October 11, 2018 / 7:40 AM / 7 days ago

UPDATE 3-Investors retreat to German bonds after Wall St sell-off, Italy passes auction test

* Euro zone bond yields drop 4-5 bps on safety bid

* Wall St sell-off sets challenging backdrop for Italy auction

* Italy/Germany spreads widens, back above 300 bps

* U.S. inflation data due out at 1230 GMT (Updates with US data, ECB minutes)

By Abhinav Ramnarayan

LONDON, Oct 11 (Reuters) - Investors retreated to the safety of German government bonds on Thursday, pushing down yields, as the effects of a sharp selloff on Wall Street made themselves felt across the world.

This set an uncomfortable backdrop for a key Italian auction, but the country’s debt agency squeezed through a 6.5 billion euro bond sale, pulling yields off the day’s highs.

U.S. stocks tumbled on Wednesday, with the S&P 500 and the Dow marking their biggest daily declines since Feb. 8, prompting U.S. President Donald Trump to criticise the Federal Reserve.

That sparked a flight to safety bid and the yield on better-rated euro zone government bonds — which move inversely to price — fell two to four basis points.

Yields on 10-year German government bonds, seen as one of the safest and most liquid assets in the world, fell as much as six basis points to a one-week low of 0.49 percent before settling at around 0.52 percent.

U.S. Treasury yields also fell to one-week lows on Thursday, with a weaker-than-expected rise in U.S. inflation for September adding to the bullish tone in bond markets.

“It remains to be seen whether the accelerating equity plunge is a healthy correction or the tip of the iceberg,” Commerzbank analysts said in a note. They said it created a challenging environment for the Italian auction.

However, Italy sold a maximum 6.5 billion euros of bonds with demand exceeding supply by a comfortable margin for all of the bonds on offer, though yields were expectedly far higher than in the previous auction.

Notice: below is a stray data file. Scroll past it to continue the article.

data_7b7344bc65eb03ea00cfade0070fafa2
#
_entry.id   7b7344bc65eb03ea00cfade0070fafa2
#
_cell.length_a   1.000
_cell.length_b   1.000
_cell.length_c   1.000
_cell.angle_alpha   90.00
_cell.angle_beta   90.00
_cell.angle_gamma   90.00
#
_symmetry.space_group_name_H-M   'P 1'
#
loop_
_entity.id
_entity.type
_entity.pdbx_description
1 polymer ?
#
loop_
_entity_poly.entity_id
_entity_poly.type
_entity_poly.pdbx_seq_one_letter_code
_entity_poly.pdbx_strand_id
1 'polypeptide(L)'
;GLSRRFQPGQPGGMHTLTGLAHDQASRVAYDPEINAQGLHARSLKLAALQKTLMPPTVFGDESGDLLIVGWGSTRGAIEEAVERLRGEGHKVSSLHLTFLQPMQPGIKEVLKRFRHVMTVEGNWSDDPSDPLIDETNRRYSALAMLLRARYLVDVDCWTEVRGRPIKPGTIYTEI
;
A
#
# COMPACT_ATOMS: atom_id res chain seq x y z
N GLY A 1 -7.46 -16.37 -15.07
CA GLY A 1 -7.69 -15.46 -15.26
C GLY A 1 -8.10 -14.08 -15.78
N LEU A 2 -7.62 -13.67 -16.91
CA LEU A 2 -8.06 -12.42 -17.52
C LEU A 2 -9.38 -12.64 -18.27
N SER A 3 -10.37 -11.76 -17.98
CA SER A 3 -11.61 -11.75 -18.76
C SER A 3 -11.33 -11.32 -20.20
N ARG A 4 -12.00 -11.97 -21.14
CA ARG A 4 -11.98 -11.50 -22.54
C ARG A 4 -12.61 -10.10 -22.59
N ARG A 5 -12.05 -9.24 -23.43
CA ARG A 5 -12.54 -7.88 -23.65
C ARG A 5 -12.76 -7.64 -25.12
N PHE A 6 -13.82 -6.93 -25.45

“It was a fairly mixed result, with strong demand for three of the four bonds,” said Mizuho strategist Antoine Bouvet.

“Overall it’s not enough for the market to continue selling off, pending any other developments we may even see a short-term bounce,” he said.

Italian yields had risen sharply across the curve ahead of the auction but came off the day’s highs after the debt sale.

Italy’s two-year bond yield was last up 10 bps at 1.79 percent but off session highs at 1.85 percent.

Benchmark 10-year yields were also off the day’s highs, trading at 3.57 percent and the spread over Germany eased to 305 bps from 310 bps earlier.

Most Italian yields are trading near four-year highs after the new anti-establishment government’s spending plans put the country on a collision course with the European Union and raised questions over the sustainability of public finances.

“The key issue for Italy is debt sustainability, so that’s why the results of the auction are important,” said Arnaud-Guilhem Lamy, a portfolio manager at BNP Paribas Asset Management.

Bond markets meanwhile showed little immediate reaction to the policy minutes from the European Central Bank’s last meeting.

Global trade tensions could slow euro zone growth further and ECB policymakers debated whether to downgrade their risk assessment, the minutes of their September meeting showed on Thursday. (Reporting by Abhinav Ramnarayan Editing by Raissa Kasolowsky and Jon Boyle)

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